Thursday, March 27, 2008
Dr. Herbert L. Fuchs gave a good introduction to Christianity with a primarily Roman Catholic perspective, which I found helpful as I come from a Protestant background. We have two sacraments and Catholics have seven. It was good gaining insight into the meanings of many of our traditions. I also appreciated his simple Bible based perspective given to various issues that all Christians face such as abortion and gay marriage. Though his course was not as scholarly as some, it offered a simple, straight-forward perspective that would be especially helpful for the un-churched members of our seminary community. Anyone taking this course would understand basic Christian principles and traditions, and how to study the Bible, helping them grow in their Christian faith.
Bible study was dealt with very well by this teacher. He had a simple approach, encouraging students to look at several Bibles and pick the one that they understood and best suited their lifestyle and needs. Dr. Fuchs also walked students through a good introduction to Christian beliefs during a lengthy question and answer series beginning on page 6 of discourse 5. For people with little Biblical background, this course would be very helpful.
His discourse on the Trinity is done as well as I have seen it. Theologians have been fighting over the meaning of the Trinity for two thousand years, and Dr. Fuchs handles it this way: “See, in short you have it that the Father is one, the Son another, and the Holy Spirit another; in Person, each is other, but in nature they are not other.” Here we have three distinct aspects of God working as one. It is almost like one person with three distinct jobs, each supporting and completing the other.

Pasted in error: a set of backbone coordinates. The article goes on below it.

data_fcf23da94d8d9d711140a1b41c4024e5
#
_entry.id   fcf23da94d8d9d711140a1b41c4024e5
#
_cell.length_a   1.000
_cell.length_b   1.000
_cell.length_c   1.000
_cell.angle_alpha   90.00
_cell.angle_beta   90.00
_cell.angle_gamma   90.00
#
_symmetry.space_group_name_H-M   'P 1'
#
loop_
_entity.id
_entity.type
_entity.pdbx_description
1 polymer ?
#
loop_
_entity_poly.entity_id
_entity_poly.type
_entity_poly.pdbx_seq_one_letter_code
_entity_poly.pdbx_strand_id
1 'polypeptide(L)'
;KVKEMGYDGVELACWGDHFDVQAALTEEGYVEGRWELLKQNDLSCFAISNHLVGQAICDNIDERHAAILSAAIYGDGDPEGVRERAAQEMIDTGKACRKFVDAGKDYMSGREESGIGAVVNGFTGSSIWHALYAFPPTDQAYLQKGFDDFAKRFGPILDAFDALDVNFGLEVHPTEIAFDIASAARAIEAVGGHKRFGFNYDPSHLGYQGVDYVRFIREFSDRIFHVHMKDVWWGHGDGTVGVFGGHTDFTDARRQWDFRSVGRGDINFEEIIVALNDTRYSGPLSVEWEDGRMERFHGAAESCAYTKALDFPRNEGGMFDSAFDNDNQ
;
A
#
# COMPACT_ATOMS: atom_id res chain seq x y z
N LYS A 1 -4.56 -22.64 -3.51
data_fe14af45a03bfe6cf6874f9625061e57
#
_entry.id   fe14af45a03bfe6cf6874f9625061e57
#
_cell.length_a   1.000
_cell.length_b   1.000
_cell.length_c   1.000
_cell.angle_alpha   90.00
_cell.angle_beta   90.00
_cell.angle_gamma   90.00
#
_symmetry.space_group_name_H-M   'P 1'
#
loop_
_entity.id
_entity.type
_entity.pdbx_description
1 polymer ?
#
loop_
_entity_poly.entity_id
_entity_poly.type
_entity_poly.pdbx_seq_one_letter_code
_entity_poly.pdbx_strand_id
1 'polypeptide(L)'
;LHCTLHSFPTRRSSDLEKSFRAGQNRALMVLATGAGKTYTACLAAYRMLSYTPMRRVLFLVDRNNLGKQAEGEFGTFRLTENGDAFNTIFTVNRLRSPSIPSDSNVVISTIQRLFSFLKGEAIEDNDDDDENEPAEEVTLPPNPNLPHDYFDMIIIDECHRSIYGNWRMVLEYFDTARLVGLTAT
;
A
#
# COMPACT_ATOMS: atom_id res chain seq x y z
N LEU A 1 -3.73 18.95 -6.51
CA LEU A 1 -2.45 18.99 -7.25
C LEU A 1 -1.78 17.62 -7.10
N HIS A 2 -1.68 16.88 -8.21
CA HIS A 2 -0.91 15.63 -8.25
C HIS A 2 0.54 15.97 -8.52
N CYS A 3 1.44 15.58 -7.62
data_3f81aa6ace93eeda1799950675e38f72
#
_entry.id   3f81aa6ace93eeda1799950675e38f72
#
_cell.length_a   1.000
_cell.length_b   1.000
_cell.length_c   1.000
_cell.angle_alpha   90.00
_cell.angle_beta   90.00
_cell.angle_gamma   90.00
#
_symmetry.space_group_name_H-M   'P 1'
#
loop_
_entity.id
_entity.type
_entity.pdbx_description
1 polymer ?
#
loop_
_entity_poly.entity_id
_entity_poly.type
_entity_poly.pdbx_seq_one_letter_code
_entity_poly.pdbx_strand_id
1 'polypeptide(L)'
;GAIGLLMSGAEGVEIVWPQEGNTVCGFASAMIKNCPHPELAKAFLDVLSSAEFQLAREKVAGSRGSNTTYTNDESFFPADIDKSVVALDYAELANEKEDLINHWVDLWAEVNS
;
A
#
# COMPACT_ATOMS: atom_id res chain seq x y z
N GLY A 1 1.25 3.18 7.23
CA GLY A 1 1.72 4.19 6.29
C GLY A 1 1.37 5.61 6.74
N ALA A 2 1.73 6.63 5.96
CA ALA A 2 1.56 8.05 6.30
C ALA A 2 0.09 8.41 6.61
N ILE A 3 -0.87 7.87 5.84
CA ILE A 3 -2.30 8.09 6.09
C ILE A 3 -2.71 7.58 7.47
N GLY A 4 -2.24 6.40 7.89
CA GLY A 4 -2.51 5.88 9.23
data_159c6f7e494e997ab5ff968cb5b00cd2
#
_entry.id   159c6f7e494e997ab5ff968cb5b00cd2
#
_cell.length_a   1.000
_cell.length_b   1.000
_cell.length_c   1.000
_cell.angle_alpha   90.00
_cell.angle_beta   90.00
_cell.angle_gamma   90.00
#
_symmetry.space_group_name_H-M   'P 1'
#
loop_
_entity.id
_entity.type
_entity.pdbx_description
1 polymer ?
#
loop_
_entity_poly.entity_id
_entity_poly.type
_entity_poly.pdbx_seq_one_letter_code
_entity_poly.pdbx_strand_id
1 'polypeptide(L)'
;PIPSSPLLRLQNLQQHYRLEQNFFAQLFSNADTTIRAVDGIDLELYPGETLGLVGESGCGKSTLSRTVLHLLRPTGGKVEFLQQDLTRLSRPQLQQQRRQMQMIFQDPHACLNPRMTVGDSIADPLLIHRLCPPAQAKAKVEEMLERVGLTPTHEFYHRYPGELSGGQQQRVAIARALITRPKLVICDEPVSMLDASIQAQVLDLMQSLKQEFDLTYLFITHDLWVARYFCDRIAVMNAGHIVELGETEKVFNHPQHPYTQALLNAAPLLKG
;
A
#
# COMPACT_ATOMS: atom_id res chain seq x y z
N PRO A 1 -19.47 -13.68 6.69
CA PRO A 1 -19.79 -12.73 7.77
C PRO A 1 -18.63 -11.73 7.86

Dr. Fuchs is clearly a fundamentalist, while I am a liberal, but I appreciate this course for what it offers to the mix at the Universal Life Church Seminary. We come from all faiths and backgrounds, so it is important to have a grounding and understanding of all faiths. This course gives a clear, concise understanding of the basics of orthodox Christianity. Christianity is the dominant religion in the United States and permeates through all aspects of our culture and society. Without an understanding of the basics of this belief, a Universal Life Church Minister will have difficulty understanding most of the people he or she comes in contact with. Though I disagree with aspects of Dr. Fuchs’ theology, I believe that this course is a positive presence as part of our curriculum.
Rev. Richard Alan Helmersen